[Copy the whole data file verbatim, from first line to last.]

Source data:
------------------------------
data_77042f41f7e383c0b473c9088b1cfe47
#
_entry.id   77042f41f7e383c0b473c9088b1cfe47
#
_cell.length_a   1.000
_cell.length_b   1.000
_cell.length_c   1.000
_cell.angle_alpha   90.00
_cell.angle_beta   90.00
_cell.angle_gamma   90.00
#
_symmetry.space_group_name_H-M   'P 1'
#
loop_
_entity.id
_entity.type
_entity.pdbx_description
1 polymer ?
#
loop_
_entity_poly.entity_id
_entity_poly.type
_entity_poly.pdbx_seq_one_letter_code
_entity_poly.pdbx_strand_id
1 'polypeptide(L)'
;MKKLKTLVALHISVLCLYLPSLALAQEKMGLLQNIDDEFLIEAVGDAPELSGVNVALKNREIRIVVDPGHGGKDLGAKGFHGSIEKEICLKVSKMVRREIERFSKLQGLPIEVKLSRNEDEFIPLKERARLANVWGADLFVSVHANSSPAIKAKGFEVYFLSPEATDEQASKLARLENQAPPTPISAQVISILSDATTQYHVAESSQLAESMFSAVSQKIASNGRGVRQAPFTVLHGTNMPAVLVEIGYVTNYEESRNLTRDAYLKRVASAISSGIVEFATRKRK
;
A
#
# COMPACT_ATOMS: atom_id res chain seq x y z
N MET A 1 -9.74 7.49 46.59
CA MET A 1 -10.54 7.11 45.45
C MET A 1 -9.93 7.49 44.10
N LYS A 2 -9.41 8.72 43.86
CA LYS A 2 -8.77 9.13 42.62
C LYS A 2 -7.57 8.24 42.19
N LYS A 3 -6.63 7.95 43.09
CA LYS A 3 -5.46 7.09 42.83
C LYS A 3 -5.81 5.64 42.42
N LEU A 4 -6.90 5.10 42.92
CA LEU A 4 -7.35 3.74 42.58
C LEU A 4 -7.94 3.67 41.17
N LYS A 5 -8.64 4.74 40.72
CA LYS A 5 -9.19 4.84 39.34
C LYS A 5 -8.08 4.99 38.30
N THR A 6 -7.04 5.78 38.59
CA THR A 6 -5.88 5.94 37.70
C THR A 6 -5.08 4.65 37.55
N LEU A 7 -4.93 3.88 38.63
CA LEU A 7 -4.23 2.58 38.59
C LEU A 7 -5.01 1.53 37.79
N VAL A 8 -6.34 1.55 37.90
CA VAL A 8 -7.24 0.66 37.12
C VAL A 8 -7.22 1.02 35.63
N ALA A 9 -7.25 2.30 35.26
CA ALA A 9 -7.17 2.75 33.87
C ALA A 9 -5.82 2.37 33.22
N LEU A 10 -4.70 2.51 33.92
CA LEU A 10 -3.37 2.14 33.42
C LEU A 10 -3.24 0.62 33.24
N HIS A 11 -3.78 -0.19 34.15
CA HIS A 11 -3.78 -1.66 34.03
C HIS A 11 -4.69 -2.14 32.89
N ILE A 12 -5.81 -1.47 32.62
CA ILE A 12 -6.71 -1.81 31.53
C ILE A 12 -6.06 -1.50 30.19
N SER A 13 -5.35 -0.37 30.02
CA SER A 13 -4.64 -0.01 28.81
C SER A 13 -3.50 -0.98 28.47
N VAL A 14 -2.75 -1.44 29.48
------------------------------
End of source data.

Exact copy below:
data_77042f41f7e383c0b473c9088b1cfe47
#
_entry.id   77042f41f7e383c0b473c9088b1cfe47
#
_cell.length_a   1.000
_cell.length_b   1.000
_cell.length_c   1.000
_cell.angle_alpha   90.00
_cell.angle_beta   90.00
_cell.angle_gamma   90.00
#
_symmetry.space_group_name_H-M   'P 1'
#
loop_
_entity.id
_entity.type
_entity.pdbx_description
1 polymer ?
#
loop_
_entity_poly.entity_id
_entity_poly.type
_entity_poly.pdbx_seq_one_letter_code
_entity_poly.pdbx_strand_id
1 'polypeptide(L)'
;MKKLKTLVALHISVLCLYLPSLALAQEKMGLLQNIDDEFLIEAVGDAPELSGVNVALKNREIRIVVDPGHGGKDLGAKGFHGSIEKEICLKVSKMVRREIERFSKLQGLPIEVKLSRNEDEFIPLKERARLANVWGADLFVSVHANSSPAIKAKGFEVYFLSPEATDEQASKLARLENQAPPTPISAQVISILSDATTQYHVAESSQLAESMFSAVSQKIASNGRGVRQAPFTVLHGTNMPAVLVEIGYVTNYEESRNLTRDAYLKRVASAISSGIVEFATRKRK
;
A
#
# COMPACT_ATOMS: atom_id res chain seq x y z
N MET A 1 -9.74 7.49 46.59
CA MET A 1 -10.54 7.11 45.45
C MET A 1 -9.93 7.49 44.10
N LYS A 2 -9.41 8.72 43.86
CA LYS A 2 -8.77 9.13 42.62
C LYS A 2 -7.57 8.24 42.19
N LYS A 3 -6.63 7.95 43.09
CA LYS A 3 -5.46 7.09 42.83
C LYS A 3 -5.81 5.64 42.42
N LEU A 4 -6.90 5.10 42.92
CA LEU A 4 -7.35 3.74 42.58
C LEU A 4 -7.94 3.67 41.17
N LYS A 5 -8.64 4.74 40.72
CA LYS A 5 -9.19 4.84 39.34
C LYS A 5 -8.08 4.99 38.30
N THR A 6 -7.04 5.78 38.59
CA THR A 6 -5.88 5.94 37.70
C THR A 6 -5.08 4.65 37.55
N LEU A 7 -4.93 3.88 38.63
CA LEU A 7 -4.23 2.58 38.59
C LEU A 7 -5.01 1.53 37.79
N VAL A 8 -6.34 1.55 37.90
CA VAL A 8 -7.24 0.66 37.12
C VAL A 8 -7.22 1.02 35.63
N ALA A 9 -7.25 2.30 35.26
CA ALA A 9 -7.17 2.75 33.87
C ALA A 9 -5.82 2.37 33.22
N LEU A 10 -4.70 2.51 33.92
CA LEU A 10 -3.37 2.14 33.42
C LEU A 10 -3.24 0.62 33.24
N HIS A 11 -3.78 -0.19 34.15
CA HIS A 11 -3.78 -1.66 34.03
C HIS A 11 -4.69 -2.14 32.89
N ILE A 12 -5.81 -1.47 32.62
CA ILE A 12 -6.71 -1.81 31.53
C ILE A 12 -6.06 -1.50 30.19
N SER A 13 -5.35 -0.37 30.02
CA SER A 13 -4.64 -0.01 28.81
C SER A 13 -3.50 -0.98 28.47
N VAL A 14 -2.75 -1.44 29.48